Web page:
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Neotropical Entomology

Print version ISSN 1519-566X

Neotrop. entomol. vol.36 no.4 Londrina July/Aug. 2007

http://dx.doi.org/10.1590/S1519-566X2007000400005 

SYSTEMATICS, MORPHOLOGY AND PHYSIOLOGY

 

Morphology and biology of Porphyrosela minuta Clarke 1953 (Lepidoptera: Gracillariidae, Lithocolletinae) in Uruguay

 

Morfología y biología de Porphyrosela minuta Clarke 1953 (Lepidoptera: Gracillariidae, Lithocolletinae) en Uruguay

 

 

Carlos M. Bentancourt; Iris B. Scatoni

Facultad de Agronomía, Univ. de la República, Avda. E. Garzón 780, 12900 Montevideo, Uruguay iscatoni@fagro.edu.uy

 

 


ABSTRACT

Porphyrosela minuta Clarke is a gracillariid that causes damage on white clover (Trifolium repens) in Uruguay. In this article, the eggs, all the larval instars, the pupa and the external morphological characteristics of the adult are described. Information about the insect's biology under laboratory and field conditions is presented. The eggs are laid singly on the upper surface of the leaflets. The larvae make extensive mines that appear as white blotches. The larvae develop through five instars and do not remain exposed during their development. At 25ºC the life cycle lasted 16.2 days, made up of 3.0 for eggs, 8.8 for larvae and 4.4 for pupae. Females began laying on the first night, and during an oviposition period that varied between five and 12 days deposited an average of 71.8 eggs. It is a multivoltine species and seven to nine generations occur between November and the end of March.

Key words: Insect, leaf-miner, description, development, reproduction


RESUMEN

Porphyrosela minuta Clarke es un gracilárido que causa daños sobre trébol blanco (Trifolium repens) en Uruguay. En este artículo, son descriptos huevo, todos los instares larvarios y pupa. Características morfológicas externas del adulto son igualmente incluidas. Se aporta información sobre la biología en condiciones de laboratorio y campo. Los huevos son depositados simples sobre la epidermis superior de los foliolos. Las larvas forman grandes minas a modo de manchas blancas. La larva pasa por cinco estadios sin permanecer expuesta durante su desarrollo. A 25ºC el ciclo de vida requirió de 16,2 días en completarse, correspondiendo 3,0 a huevos, 8,8 a larva y 4,4 a pupa. Las hembras iniciaron la puesta la primera noche y durante un periodo de oviposición que osciló entre cinco y 12 días depositaron en promedio 71,8 huevos. Es una especie multivoltina que desarrolla de siete a nueve generaciones de noviembre a fines de marzo.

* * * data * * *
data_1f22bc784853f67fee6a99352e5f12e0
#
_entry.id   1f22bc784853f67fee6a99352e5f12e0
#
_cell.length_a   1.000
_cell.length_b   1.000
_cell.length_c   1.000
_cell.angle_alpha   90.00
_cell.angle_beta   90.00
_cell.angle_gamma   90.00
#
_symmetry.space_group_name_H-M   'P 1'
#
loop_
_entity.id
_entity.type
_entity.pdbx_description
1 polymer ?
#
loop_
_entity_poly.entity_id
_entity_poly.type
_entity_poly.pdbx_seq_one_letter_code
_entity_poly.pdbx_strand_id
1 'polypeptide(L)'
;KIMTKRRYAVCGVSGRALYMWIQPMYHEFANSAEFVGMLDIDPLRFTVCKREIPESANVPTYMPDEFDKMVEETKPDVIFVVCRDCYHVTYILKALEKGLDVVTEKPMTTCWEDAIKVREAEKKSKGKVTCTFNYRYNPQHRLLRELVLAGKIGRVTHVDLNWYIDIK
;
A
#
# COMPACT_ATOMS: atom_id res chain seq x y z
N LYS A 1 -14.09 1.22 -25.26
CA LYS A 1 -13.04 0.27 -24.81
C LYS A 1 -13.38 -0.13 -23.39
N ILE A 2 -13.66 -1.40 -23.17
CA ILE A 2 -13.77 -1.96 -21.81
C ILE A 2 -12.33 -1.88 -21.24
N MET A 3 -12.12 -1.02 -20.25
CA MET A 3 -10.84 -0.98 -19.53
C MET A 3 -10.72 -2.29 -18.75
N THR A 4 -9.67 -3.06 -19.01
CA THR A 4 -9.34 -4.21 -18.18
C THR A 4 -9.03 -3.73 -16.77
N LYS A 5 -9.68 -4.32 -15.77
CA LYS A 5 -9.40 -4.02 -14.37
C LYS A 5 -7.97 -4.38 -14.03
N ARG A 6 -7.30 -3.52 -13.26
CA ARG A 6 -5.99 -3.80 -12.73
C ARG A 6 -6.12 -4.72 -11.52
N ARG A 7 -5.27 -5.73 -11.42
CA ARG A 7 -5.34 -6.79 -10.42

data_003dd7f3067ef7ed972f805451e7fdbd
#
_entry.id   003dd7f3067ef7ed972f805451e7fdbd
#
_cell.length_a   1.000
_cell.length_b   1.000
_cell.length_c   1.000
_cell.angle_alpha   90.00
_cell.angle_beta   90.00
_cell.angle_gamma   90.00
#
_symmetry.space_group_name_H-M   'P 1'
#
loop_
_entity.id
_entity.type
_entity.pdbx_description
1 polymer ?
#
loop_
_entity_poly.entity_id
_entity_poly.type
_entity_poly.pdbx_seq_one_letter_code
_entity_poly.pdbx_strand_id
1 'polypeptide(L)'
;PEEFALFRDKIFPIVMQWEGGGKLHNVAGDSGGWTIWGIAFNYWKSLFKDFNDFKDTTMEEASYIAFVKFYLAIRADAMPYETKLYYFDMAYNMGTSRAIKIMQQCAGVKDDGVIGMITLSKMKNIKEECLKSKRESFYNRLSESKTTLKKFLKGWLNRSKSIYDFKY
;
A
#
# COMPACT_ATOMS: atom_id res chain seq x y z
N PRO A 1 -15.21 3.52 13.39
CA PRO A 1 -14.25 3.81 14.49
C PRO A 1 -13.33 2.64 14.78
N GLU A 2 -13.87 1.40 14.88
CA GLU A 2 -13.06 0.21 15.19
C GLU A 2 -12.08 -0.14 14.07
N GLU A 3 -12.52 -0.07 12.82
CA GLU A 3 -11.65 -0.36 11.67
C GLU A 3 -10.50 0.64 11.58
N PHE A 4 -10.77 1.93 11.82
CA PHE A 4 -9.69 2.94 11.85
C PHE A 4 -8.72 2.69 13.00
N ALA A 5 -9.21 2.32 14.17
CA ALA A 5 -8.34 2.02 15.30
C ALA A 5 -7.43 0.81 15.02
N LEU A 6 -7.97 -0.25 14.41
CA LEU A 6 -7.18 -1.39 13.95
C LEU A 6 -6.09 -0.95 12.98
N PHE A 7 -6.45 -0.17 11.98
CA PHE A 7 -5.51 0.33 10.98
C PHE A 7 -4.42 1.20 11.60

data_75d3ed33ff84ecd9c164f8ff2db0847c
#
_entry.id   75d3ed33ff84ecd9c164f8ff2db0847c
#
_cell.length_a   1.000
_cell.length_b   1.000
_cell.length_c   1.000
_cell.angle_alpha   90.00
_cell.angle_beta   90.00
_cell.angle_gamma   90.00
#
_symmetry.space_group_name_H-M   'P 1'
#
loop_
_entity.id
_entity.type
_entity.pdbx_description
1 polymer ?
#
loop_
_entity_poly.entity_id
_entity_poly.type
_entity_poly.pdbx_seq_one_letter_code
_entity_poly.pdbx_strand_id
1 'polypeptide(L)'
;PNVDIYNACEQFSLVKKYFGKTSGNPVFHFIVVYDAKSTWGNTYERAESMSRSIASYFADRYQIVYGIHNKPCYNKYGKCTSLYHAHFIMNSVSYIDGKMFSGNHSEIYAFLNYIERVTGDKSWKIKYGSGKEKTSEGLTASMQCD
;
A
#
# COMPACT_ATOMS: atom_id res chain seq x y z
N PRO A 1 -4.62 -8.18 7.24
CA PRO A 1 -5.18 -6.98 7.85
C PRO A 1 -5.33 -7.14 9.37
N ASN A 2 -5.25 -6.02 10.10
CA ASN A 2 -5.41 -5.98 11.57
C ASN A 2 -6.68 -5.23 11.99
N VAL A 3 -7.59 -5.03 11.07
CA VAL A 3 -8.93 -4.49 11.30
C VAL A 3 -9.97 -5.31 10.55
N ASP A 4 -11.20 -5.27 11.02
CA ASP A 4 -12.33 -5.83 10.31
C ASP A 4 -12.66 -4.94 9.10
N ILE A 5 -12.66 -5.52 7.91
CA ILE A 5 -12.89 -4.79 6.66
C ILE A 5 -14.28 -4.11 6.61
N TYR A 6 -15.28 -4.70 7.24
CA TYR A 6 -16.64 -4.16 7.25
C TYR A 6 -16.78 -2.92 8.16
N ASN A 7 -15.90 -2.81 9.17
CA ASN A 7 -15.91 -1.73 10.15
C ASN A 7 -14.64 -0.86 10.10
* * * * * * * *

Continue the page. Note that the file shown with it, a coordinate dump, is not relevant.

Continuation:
Palabras-clave: Insecta, minador de hojas, descripción, desarrollo, reproducción


 

 

The Gracillariids constitute the principal family of plant-mining Lepidoptera (Davis 1987). A list of the neo-tropical species was published by Davis & Miller (1984). Within this group, the sub-family Lithocolletinae is represented in Uruguay by one species known as Porphyrosela minuta Clarke (Biezanko et al. 1957, 1978). According to Holloway et al. (1987), most of the members of this sub-family occur in the Holarctic region, and there are comparatively few south of the tropics. Although the adults of this species are almost unknown because of their very small size and their habits, the larvae are among the insects most commonly found on white clover (Trifolium repens) in spring and summer. The larval damage consists of conspicuous white mines on the upper surface of leaves. Like other gracillariids, the larvae appear in two distinct morphological forms. In the early instars the larva is flat, legless, with mouthparts adapted to lacerate cells and ingest the liquid content. In the later instars the body is cylindrical with developed legs and prolegs, a round head and chewing mouthparts. According to Holloway et al. (1987) most Lithocolletinae species are host-specific or live on closely related plant species, and host-plant data can be an aid to identification.